To help thoughtful readers who want to understand the interplay between EV and PV, I'll use a simplified desert island example like most of us discovered in freshman economics.

Basic Scenario. Imagine a sun-drenched island that produces its electricity from oil-fired power plants and uses gasoline for its transportation needs. About 75% of the island's total energy consumption is in the form of electricity and the other 25% is gasoline. Like most industrialized countries, the island's electric demand during daylight hours is twice its demand during off-peak hours. To keep the calculations simple, I'll assume the island uses 200 units of electricity from petroleum during the day, 100 units of electricity from petroleum at night, and another 100 units of gasoline from petroleum for transportation. That gives us a total petroleum demand of 400 units a day.

Alternative One. First let's put an EV in every garage without changing the power mix. That choice will eliminate the use of gasoline in transportation but increase the use of petroleum in electricity production for transportation by a like amount. While there's room to quibble over the relative efficiency of power plants and automobile engines, it's basically a zero sum game. The island will still use 400 units of energy a day and it will all come from petroleum. The only things that will change are the location of the emissions and the energy delivery method.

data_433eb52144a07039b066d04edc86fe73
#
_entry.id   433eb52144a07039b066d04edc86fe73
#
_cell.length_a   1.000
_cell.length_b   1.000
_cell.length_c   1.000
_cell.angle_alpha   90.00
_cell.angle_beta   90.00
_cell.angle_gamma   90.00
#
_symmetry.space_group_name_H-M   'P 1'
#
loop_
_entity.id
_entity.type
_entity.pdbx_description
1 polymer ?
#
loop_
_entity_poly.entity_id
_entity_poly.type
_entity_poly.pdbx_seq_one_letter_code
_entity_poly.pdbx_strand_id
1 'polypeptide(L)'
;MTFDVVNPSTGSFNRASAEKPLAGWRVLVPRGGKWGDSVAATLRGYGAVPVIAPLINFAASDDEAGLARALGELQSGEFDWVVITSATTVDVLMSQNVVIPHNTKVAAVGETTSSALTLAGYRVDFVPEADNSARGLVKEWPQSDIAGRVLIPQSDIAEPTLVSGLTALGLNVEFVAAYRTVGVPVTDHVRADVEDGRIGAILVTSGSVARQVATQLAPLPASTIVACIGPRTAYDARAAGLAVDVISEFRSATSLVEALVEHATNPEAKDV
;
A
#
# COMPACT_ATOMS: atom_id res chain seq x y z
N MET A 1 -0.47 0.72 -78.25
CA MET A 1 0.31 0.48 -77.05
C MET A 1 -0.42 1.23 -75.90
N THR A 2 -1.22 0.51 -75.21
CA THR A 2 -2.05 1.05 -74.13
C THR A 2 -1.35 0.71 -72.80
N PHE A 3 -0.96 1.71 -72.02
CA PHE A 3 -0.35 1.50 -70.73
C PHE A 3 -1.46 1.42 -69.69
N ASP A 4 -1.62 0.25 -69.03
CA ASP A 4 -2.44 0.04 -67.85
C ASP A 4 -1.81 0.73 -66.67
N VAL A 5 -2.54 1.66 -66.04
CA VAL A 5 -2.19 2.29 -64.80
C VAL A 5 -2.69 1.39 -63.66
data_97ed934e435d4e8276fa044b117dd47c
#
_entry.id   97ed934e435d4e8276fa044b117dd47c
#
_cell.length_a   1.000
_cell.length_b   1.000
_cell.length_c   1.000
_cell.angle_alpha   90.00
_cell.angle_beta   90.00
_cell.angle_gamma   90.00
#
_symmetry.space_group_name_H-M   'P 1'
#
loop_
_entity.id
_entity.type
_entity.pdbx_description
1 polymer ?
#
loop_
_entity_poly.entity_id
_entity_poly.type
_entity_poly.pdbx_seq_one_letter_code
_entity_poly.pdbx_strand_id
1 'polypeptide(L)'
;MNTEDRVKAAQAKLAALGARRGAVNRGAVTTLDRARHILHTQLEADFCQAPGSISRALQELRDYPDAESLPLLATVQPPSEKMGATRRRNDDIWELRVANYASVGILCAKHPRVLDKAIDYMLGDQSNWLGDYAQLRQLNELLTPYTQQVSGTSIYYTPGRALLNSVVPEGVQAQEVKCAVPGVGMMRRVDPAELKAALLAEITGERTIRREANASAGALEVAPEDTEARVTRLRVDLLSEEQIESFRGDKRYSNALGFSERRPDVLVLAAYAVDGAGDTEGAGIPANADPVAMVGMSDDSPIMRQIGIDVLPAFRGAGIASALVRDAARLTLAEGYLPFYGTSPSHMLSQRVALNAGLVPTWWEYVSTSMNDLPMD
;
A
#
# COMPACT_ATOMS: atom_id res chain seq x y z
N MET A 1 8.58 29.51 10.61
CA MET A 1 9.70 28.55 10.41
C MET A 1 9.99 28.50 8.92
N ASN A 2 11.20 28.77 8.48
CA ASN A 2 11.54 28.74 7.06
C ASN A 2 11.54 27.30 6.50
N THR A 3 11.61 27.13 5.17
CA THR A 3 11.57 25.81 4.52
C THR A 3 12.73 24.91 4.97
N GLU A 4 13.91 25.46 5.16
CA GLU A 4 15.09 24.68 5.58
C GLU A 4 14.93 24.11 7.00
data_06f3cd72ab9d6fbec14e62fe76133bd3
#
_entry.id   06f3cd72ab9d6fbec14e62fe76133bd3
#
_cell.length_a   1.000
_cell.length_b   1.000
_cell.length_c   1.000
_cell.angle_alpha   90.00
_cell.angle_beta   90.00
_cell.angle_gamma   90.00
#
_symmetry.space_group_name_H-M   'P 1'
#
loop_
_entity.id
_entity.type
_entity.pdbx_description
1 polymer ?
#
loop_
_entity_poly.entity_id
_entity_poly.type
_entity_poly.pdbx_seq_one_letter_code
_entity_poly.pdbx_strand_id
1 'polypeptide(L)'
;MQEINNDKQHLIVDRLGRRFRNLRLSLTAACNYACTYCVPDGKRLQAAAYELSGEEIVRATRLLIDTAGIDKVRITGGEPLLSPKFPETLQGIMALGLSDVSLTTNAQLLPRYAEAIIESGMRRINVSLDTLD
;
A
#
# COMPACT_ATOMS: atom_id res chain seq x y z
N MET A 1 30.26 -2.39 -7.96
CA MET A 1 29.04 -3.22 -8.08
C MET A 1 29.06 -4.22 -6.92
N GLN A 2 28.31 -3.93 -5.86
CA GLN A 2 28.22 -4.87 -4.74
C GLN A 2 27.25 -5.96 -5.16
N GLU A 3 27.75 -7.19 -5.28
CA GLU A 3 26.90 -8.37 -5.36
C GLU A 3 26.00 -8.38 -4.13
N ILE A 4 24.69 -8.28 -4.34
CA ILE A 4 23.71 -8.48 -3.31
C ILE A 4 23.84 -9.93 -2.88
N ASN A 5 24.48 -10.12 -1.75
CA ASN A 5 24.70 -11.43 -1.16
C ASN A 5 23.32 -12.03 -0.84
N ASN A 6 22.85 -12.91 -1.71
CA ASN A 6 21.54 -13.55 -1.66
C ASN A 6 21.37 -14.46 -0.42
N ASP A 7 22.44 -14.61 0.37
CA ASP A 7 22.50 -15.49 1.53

Alternative Two. Now let's assume that instead of switching to EVs, the island decides to add PV systems to every home and office so that squeaky-clean green electrons from the sun drive utility demand to zero for three hours in the late morning and three hours in the early afternoon. That choice will reduce the island's dependence on oil-fired electric power by one-third and reduce its total consumption of energy from petroleum to 300 units a day.

Alternative Three. Now, to make things really fun, lets put PV on every roof and an EV in every garage. The solar panels will reduce oil consumption for six hours a day. When the island's happy residents get home from work and plug-in their EVs for their nightly charge, oil use will skyrocket as power plants increase output to accommodate the charging load from all those EVs. So while solar panels reduce oil consumption during the day, the new off-peak demand for EV charging will take the island's 24-hour oil consumption back 300 units a day.